US & Canada

US air official says drone 'almost collided with plane'

One of several small drones designed for use by law enforcement and first responders is shown at University of North Dakota 14 May 2013 Image copyright AP
Image caption The FAA has allowed some hobby and law enforcement drone use in US airspace

A drone almost collided with a US commercial flight in March, an official with America's flight regulatory agency has revealed.

Jim Williams of the Federal Aviation Administration's (FAA) unmanned aircraft systems office said it showed the risks posed by such aircraft.

The near collision was reported to air traffic control as a pilot approached a Florida airport.

The FAA currently only allows non-commercial and police uses for drones.

But it requires drone pilots to alert an airport when flying it within five miles (8km) of the airport.

'Catastrophic' results

"The airline pilot said that the UAS [unmanned aircraft system] was so close to his jet that he was sure he had collided with it," Mr Williams said at a drone conference in San Francisco.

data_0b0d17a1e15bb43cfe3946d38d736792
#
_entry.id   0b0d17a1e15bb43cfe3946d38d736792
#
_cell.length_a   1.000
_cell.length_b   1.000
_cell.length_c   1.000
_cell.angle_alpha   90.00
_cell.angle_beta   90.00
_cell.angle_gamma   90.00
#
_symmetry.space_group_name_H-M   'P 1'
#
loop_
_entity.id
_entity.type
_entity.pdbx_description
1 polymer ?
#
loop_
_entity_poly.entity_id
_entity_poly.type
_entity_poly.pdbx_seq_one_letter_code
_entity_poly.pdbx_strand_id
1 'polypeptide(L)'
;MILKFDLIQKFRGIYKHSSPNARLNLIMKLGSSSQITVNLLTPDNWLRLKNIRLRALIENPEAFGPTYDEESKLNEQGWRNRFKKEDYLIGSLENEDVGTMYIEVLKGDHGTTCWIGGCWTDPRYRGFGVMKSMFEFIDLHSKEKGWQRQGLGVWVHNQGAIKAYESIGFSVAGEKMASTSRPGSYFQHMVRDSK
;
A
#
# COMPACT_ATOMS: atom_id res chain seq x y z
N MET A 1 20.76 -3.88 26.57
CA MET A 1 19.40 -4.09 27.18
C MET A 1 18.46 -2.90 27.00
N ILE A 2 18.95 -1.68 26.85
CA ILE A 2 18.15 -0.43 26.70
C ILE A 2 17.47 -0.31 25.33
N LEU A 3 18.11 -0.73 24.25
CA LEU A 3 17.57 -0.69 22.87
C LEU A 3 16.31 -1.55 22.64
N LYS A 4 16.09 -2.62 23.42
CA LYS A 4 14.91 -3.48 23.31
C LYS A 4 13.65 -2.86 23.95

"Thankfully, inspection of the airliner after landing found no damage."

American Airlines, which owns the aeroplane, said it was aware of the report and was investigating.

A FAA investigation was unable to identify the drone's owner or pilot, the agency said in a statement.

The use of drones has increased dramatically in the past few years as the aircraft have become cheaper and more accessible, putting the FAA under pressure to develop broader rules.

"Our challenge is to integrate unmanned aircraft into the busiest, most complex airspace in the world," the agency said in a statement.

"Introduction of unmanned aircraft into America's airspace must take place incrementally and with the interest of safety first."

Mr Williams said on Thursday the "risk for a small UAS to be ingested into a passenger airline engine is very real. The results could be catastrophic."

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